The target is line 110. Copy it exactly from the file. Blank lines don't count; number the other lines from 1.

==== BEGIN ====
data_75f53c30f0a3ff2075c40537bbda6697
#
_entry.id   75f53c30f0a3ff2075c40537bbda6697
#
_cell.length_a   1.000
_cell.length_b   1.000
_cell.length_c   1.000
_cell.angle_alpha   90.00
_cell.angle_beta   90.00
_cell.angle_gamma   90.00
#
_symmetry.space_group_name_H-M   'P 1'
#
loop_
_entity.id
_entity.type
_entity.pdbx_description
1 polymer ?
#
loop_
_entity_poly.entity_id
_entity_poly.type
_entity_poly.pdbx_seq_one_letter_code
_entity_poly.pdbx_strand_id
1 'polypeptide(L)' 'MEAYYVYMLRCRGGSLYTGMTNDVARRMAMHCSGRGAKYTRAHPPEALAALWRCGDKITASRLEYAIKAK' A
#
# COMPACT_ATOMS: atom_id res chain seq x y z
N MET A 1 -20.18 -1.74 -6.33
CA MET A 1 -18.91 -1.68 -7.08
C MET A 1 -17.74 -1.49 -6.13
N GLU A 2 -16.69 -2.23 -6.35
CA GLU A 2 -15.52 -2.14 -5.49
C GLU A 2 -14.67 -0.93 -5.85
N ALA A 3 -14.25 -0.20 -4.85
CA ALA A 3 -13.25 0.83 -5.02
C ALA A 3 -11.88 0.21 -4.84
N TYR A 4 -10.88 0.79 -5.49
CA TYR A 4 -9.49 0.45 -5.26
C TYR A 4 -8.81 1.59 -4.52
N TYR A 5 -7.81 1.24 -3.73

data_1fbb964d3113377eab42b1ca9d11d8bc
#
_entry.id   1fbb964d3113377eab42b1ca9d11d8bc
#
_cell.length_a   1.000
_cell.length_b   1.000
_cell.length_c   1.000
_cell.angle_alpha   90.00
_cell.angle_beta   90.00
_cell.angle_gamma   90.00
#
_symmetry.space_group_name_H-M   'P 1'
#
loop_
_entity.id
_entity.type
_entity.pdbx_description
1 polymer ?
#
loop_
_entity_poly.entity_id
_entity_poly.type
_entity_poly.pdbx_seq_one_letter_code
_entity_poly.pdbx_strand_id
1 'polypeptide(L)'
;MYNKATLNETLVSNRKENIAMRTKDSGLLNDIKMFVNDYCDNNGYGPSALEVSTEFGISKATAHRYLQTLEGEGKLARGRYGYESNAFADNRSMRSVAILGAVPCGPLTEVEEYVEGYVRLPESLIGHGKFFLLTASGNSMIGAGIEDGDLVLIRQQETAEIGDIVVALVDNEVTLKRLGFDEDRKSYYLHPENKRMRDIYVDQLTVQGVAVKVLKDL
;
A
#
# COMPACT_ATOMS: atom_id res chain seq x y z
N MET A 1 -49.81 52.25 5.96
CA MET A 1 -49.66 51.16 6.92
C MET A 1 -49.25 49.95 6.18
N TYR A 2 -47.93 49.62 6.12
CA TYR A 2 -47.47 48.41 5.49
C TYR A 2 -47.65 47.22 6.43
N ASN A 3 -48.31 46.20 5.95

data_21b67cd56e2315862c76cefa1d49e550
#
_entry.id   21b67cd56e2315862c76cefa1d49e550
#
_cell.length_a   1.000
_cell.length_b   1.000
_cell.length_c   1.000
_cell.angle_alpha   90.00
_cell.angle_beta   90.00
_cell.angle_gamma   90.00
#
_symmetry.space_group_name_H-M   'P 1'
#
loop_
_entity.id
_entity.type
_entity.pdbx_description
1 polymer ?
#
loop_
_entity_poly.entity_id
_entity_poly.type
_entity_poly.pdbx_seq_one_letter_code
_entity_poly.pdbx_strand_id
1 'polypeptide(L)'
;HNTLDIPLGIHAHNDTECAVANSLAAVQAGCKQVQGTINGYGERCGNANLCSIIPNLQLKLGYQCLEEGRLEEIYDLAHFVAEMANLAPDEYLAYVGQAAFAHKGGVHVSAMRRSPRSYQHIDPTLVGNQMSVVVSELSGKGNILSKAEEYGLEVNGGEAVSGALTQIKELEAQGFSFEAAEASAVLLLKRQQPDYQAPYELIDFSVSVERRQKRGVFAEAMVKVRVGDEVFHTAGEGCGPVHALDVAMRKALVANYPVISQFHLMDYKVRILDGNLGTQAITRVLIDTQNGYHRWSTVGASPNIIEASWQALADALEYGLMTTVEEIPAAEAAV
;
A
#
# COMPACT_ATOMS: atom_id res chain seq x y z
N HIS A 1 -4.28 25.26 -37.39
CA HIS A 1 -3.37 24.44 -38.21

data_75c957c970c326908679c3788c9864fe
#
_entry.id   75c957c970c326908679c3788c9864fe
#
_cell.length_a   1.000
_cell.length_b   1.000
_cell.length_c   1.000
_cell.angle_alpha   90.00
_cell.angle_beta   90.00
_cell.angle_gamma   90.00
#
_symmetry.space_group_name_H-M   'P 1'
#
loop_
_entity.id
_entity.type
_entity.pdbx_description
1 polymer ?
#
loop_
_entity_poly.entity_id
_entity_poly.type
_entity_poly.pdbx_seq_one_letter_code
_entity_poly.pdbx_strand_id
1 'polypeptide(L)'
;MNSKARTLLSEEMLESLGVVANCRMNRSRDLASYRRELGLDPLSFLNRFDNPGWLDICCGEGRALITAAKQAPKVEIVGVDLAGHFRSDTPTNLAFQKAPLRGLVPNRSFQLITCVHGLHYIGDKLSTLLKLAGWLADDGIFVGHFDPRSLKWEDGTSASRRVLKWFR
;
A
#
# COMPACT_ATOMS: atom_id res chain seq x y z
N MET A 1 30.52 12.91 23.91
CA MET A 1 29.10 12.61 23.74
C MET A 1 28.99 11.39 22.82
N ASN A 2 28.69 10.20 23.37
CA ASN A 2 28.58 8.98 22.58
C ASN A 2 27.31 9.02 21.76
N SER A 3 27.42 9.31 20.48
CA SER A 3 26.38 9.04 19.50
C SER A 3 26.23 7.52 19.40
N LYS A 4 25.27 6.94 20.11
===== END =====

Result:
data_75c957c970c326908679c3788c9864fe